“The DCC hassled licensed farmers with booths who were showing their samples of their product,” said Trevor Wittke, a second-generation grower who posts on Instagram as @sungrownmidz and is the former executive director of the Calaveras County Cannabis Alliance. Wittke, too, reported being corralled and questioned by the DCC to see if he was playing by the rules—and shared a photo of what appeared to be an enormous trash bag, full of cannabis products, toted around by a DCC agent.

In a statement, Christina Dempsey, the acting deputy director of external affairs for the Department of Cannabis Control, said the agency didn’t confiscate any cannabis. The terminology the DCC prefers, according to an e-mail exchange, is “voluntarily surrendered,” an exercise in semantics that didn’t win regulators any points with exhausted and exasperated attendees like Wittke.

As for the viability of the event, the DCC is “in the midst of examining the current event regulations in order to improve and clarify the requirements,” Dempsey said. “This will include gathering feedback from licensees who participate in and run cannabis events. We’re also assessing what guidance would help event organizers, retailers and exhibitors better understand requirements and consider innovative approaches to events.”

Fix or Die

To hear the Emerald Cup’s people tell it, the major friction source was around product identification and safety. State law requires anything sold be tested before it can enter the supply chain. That was bound to cause some confusion and irritation with a crowd used to a freewheeling vibe.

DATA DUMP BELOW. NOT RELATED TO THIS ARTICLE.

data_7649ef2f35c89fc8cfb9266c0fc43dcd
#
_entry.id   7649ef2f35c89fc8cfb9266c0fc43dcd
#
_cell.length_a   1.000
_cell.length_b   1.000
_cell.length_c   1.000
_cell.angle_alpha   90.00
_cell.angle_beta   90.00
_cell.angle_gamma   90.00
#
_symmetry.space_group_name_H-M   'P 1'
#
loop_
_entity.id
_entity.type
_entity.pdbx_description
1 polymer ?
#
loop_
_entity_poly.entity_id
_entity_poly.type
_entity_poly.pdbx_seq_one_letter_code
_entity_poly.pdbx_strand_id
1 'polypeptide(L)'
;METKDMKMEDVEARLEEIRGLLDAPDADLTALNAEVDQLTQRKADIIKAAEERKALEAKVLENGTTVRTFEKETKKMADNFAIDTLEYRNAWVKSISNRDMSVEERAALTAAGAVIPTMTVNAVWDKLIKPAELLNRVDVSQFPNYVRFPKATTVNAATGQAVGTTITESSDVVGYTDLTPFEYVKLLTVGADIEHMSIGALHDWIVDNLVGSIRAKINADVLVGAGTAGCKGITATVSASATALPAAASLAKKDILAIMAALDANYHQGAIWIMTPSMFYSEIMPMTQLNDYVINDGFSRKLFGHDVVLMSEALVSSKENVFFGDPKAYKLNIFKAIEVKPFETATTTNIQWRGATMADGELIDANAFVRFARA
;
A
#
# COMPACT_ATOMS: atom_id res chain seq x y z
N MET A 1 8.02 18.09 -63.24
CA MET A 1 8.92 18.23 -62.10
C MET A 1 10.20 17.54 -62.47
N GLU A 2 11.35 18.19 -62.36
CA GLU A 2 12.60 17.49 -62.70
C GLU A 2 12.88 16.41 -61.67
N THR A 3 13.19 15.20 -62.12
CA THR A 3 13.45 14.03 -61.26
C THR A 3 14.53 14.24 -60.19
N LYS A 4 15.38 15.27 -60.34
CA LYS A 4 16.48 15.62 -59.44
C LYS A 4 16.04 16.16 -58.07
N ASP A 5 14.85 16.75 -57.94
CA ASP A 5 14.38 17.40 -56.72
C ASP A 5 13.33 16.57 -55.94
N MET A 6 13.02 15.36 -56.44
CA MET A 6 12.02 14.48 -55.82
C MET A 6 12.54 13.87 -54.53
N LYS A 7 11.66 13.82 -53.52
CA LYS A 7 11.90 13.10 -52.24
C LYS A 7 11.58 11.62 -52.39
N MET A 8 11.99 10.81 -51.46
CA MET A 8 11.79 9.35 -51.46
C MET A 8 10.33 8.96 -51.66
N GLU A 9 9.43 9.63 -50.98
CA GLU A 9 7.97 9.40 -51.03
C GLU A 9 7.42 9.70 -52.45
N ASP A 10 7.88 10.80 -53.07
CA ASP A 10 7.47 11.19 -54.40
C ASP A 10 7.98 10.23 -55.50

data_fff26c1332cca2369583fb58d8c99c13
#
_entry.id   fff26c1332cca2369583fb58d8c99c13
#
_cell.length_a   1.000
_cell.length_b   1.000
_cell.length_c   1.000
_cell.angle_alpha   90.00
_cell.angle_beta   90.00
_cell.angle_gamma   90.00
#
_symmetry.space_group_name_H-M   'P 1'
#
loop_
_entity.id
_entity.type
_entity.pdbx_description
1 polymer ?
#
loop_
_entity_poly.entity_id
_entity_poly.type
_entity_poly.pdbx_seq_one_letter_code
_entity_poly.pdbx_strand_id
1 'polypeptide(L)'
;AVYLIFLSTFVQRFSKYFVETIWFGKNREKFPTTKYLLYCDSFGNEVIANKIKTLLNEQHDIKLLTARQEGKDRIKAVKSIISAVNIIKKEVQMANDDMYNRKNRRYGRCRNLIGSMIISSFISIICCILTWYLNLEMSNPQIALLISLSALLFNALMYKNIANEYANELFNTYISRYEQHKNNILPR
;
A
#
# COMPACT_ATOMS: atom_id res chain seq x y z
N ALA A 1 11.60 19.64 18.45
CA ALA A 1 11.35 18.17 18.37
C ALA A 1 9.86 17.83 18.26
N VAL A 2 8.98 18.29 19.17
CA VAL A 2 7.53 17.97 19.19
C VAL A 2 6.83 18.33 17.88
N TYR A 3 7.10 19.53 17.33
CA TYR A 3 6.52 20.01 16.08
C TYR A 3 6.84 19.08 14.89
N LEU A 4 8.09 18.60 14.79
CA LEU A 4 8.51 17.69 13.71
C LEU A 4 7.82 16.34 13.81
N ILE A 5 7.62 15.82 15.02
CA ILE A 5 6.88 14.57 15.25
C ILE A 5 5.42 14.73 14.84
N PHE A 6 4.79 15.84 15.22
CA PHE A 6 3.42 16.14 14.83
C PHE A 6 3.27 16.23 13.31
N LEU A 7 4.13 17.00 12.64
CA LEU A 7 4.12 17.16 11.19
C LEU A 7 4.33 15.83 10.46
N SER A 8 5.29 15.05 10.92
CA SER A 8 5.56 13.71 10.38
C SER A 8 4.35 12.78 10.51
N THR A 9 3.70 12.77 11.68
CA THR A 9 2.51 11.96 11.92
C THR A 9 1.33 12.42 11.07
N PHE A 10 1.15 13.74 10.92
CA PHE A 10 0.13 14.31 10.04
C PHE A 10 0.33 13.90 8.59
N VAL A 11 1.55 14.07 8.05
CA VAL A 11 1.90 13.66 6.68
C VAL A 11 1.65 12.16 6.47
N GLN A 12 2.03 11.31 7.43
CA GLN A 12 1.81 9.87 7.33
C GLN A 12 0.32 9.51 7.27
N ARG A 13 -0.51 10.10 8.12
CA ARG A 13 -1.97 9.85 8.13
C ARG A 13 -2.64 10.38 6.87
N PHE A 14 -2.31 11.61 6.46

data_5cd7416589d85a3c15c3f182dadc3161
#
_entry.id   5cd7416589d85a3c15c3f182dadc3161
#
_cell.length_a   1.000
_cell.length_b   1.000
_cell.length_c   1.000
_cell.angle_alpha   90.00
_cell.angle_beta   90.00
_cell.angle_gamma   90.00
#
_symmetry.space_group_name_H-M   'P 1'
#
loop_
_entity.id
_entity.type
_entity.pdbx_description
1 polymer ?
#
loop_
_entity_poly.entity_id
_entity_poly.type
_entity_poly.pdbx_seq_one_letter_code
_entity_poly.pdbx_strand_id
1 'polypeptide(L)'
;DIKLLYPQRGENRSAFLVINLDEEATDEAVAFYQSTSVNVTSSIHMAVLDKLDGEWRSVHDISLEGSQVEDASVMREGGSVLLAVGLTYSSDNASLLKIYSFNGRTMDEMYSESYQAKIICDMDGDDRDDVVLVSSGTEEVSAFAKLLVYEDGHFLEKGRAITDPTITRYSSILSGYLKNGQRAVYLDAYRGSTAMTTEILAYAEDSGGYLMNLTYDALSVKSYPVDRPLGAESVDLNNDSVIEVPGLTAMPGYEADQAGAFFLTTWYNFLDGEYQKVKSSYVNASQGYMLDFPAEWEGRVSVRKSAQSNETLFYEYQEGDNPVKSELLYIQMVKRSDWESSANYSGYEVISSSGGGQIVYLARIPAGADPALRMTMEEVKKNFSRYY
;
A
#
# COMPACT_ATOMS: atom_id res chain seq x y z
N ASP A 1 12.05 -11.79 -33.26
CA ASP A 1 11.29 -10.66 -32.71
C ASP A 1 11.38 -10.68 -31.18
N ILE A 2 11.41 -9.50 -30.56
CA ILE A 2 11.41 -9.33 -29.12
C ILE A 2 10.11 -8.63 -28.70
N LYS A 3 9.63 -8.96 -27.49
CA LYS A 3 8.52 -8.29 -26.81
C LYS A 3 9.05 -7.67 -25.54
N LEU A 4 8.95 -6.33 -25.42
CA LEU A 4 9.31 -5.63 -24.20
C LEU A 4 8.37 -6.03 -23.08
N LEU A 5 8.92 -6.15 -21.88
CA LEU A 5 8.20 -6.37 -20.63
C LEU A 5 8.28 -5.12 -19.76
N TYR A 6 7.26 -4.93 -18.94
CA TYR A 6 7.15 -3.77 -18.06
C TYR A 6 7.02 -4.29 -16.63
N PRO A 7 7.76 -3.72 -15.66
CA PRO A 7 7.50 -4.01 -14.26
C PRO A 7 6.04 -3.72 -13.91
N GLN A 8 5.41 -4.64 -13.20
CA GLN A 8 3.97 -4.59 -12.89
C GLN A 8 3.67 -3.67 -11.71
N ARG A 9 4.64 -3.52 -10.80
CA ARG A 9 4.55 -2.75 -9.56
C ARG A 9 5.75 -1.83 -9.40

One real easy way to fix at least some of that would be to give what small farmers have been screaming for from the beginning: the ability to do what they’ve always done and sell directly to a consumer.

“Fix the cultivation tax and allow us to sell to people directly,” said Casey O’Neill, the owner-operator at HappyDay Farms in Laytonville and one of the more visible and outspoken advocates for small farmers. Other vendors agreed. Simple solutions, maybe, but not so simple to implement.

Fixing the cultivation tax—which currently levies a tax of $10.08 per ounce on cannabis, or $162 and change per pound, a hefty sum in a market where $500 is a good wholesale price for an outdoor-grown pound—will require a 2/3-vote at the California Legislature. It remains to be seen if that’s possible. Fixing rules to make weed events easier would require lawmaker action as well.

And in the COVID-19 era, relaxing rules that some believe have strangled the Emerald Cup and similar gatherings are bound to discourage sponsors, vendors and attendees from even bothering to host or attend public cannabis events.